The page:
The book boasts of a "richly diverse" variety of figures offering their views, not just classicists and historians, the majority of those who wrote essays (journalists, playwrights, academic administrators) have certainly spent a considerable portion of their lives safely within the figurative Greek and Latin "moat" which supposedly isolates the ivory tower from the real world. Of course, I realize that it would be difficult to gather deeply contemplative pieces from those whose professions are far a field from such "considerations," but perhaps the diversity of opinions contained here is overstated. Maybe a point of emphasis in the presentation of the text should also be the diversity of Greek and Roman perspectives contained within the classics whose thoughts are being considered.
So many of the quotations deal with suffering, loss, and the inevitability of fate, that the reading of many of these pieces gives the impression that the wisdom of classical proverbs is especially suitable as a strategy for coping with personal pain. This sort of utility might leave some readers longing for wider discussions of other notions inherent in Greek and Roman literature and life, such as piety, civic-mindedness, honor, and justice. It is interesting to see in these essays how moderns "usefully" consider their Latin and Greek ancestors in a way which is often very different from the treatment of the classics found in the writings of colonial Americans. Meyer Reinhold extensively documented the fierce debates among early Americans as to the utility of Greek and Roman philosophy and history in the forging of the new republic. But the considerations of many of the classical quotations in this book reveal that usefulness is now measured by what contributes to an individual's ability to survive in a fragmented, frequently unjust society, a view which ironically seems to contrast with the collective sense of civitas that colonials gleaned from their Greek and Latin studies. For the most part these considerations, while not always useful, are certainly forceful. It would seem that Americans today take their classics very personally. I'm not sure if the Greeks and Romans would have "used" literature in this way, but that is not the intent of this collection. Many of these considerations involve episodes in the lives of the authors of such deep suffering that the reader is often overwhelmed by sentiment so strong that the classical quotation referenced seems to fade. As Susan Ford Wiltshire in her piece, "Grace," cautions "Platitudes belittle sorrow."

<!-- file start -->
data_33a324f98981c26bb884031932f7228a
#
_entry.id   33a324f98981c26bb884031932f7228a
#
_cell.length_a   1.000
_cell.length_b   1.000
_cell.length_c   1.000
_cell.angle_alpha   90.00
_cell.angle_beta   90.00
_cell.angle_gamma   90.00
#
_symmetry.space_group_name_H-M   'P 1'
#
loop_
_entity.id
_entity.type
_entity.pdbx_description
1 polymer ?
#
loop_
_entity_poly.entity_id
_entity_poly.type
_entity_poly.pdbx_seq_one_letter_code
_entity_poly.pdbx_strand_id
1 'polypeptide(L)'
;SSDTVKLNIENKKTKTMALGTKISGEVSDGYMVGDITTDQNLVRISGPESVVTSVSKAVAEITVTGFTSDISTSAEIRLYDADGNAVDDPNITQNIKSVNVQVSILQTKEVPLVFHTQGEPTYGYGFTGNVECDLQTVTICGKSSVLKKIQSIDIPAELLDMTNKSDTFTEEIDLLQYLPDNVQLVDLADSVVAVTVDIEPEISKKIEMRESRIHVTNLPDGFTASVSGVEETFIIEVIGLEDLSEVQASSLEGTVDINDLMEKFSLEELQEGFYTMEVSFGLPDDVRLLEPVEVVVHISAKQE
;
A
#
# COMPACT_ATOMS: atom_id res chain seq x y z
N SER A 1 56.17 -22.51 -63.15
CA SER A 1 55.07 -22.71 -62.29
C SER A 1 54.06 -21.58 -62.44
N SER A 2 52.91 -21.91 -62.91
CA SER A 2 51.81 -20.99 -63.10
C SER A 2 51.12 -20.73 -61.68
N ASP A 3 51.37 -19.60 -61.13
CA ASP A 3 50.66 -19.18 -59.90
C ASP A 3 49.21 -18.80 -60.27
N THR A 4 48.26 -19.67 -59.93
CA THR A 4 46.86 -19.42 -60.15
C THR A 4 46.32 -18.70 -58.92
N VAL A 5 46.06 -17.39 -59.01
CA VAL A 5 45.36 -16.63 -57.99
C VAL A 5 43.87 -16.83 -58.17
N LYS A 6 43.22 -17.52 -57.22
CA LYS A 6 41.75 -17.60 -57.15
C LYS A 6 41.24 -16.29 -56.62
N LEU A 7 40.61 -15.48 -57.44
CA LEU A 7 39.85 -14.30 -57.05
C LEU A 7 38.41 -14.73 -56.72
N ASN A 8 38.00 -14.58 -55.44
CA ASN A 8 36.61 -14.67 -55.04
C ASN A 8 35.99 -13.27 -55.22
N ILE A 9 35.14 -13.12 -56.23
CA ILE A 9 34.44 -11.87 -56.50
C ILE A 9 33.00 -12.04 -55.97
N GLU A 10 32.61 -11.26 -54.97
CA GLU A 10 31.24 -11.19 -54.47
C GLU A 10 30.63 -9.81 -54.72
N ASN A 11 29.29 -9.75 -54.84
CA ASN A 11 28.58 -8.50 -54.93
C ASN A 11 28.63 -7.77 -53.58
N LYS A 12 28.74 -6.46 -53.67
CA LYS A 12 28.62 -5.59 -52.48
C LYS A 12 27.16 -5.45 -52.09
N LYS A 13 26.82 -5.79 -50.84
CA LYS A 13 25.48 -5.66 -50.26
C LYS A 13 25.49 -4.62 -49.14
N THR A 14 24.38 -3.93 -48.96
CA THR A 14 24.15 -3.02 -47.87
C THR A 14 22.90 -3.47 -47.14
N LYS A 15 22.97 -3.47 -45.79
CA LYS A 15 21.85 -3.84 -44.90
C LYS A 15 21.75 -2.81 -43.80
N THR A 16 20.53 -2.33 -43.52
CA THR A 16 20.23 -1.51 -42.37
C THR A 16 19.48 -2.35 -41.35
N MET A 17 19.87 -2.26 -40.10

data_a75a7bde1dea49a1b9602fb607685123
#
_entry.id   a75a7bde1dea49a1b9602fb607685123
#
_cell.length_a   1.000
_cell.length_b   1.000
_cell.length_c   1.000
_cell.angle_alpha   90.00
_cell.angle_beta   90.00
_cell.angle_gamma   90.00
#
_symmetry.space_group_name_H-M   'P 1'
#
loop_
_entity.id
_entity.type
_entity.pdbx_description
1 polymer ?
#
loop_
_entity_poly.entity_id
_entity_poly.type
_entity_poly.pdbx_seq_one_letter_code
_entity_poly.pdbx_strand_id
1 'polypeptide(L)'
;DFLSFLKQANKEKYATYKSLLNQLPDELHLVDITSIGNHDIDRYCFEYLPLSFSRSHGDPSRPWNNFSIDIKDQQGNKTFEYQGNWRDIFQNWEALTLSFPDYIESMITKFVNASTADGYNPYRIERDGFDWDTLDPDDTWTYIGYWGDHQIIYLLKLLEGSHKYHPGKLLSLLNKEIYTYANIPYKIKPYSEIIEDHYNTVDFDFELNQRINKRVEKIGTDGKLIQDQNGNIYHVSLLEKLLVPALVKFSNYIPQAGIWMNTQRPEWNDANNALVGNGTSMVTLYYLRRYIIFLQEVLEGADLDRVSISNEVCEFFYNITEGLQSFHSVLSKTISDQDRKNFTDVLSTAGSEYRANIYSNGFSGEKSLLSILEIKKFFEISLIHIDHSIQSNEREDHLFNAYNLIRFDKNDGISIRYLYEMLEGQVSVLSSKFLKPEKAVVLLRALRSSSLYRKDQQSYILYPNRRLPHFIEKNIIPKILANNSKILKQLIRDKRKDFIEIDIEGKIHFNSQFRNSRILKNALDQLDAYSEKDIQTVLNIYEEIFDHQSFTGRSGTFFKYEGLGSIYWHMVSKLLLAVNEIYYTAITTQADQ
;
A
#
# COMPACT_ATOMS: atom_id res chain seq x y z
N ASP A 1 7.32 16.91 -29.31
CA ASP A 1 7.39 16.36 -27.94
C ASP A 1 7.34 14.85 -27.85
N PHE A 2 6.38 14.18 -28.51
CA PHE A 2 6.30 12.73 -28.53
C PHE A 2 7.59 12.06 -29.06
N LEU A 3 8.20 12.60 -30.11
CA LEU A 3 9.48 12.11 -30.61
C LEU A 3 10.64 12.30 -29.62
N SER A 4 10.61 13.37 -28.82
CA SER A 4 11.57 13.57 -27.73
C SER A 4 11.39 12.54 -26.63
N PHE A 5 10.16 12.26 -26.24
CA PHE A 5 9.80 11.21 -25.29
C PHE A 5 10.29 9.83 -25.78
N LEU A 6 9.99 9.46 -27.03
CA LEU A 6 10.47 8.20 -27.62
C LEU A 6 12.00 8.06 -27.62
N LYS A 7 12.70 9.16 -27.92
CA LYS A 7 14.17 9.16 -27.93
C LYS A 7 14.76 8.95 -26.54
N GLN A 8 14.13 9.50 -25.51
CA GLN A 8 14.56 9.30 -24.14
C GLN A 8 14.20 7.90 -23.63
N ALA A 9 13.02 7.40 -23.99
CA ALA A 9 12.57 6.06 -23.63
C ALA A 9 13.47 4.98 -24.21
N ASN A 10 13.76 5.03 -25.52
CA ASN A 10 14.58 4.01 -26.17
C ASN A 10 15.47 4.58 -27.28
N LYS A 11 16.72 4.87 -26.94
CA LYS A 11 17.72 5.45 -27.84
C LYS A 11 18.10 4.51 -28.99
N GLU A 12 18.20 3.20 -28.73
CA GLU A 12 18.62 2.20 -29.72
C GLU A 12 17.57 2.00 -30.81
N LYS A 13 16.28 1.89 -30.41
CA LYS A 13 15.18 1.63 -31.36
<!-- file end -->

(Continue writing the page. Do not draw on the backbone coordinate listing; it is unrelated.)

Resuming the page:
Truth, Michael W. Twomey
Freedom of Fate, Kurt Muller
I Could Cross the Street, Judy Neri
Vergil, Joe Paterno (reprint)
In The Spell of Integrity, Anne H. Groton
Achieving Aristotle: Seem What You Would Be, Benita Kane Jaro
Honor and Legacy, Robert Emmet Meagher
We are What We Repeatedly Do, Stephen R. Covey (reprint)
Living Life to the Fullest, Steve Reece
On Aristocracy, Roger Rosenblatt
Starry Night, Alexandra Stevenson
The Art of Living, JoAnn Polito
Safety in Numbers, Margaret A. Brucia
The Other Side, Robert Sonokowsky
How Sweet War Is, William H. Race
Achilles in Vietnam, Jonathan Shay
To Mike Who Knows Who He Is, Margaret Richek Goldberg
Duty, Ellen Hobbs Lyle
The Power of Words, Stephanie Quinn
What Does Homer Have to Do with Softball? Timothy F. Winters
On Heroic Frogs, Neil Steinberg
Pressing On, John Breuker
Grace, Susan Ford Wiltshire
Lamentation, L. Dale Griffith
Blessings, Keith Fahey
How I Came into the World, Michael Coffey
A Thirteen-Year-Old Considers Time" Noah Peller
Cypresses and Certainty, A.W. Godfrey
Feeding the Pigeons, Marie Carducci Bolchazy
Speed Kills - Augustus on Stress, Kenneth F. Kitchell, Jr.
Yes, You Can Judge a Book by Its Cover, William Murchison
Life Lessons, Michelle Wu.